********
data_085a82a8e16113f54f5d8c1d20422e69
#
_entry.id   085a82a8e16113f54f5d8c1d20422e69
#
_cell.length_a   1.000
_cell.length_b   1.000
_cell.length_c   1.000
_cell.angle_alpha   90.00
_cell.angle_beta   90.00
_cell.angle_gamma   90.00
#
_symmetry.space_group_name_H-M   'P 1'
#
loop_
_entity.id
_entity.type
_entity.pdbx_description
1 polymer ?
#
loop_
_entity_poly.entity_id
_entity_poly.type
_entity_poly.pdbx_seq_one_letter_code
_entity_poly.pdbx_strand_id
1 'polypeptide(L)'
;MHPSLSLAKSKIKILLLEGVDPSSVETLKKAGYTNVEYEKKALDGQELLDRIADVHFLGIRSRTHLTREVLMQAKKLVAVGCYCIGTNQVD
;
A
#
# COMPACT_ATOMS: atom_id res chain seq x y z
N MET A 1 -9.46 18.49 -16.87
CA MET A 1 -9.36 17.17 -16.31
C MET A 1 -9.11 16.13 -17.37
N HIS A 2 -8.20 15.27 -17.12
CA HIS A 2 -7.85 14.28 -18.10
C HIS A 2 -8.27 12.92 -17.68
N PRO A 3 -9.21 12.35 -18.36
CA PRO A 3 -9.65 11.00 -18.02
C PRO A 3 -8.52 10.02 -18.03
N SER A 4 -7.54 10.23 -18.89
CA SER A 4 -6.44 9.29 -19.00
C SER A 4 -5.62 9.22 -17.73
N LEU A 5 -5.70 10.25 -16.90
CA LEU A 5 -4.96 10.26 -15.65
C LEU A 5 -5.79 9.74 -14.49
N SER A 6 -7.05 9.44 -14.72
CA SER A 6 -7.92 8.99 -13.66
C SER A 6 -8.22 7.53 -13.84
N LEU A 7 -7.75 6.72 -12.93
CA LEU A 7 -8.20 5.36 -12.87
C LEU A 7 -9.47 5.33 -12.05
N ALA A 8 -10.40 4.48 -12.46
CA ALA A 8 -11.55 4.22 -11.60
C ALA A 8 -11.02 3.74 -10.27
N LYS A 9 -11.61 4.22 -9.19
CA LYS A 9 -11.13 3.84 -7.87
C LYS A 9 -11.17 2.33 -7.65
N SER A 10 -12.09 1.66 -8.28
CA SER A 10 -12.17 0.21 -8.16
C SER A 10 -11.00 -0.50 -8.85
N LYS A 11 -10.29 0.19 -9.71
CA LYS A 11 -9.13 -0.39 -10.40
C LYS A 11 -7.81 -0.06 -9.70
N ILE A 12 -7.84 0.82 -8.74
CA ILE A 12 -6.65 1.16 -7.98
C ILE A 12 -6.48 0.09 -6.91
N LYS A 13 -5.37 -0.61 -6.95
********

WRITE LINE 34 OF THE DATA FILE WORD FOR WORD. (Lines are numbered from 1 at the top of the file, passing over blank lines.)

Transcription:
N HIS A 2 -8.20 15.27 -17.12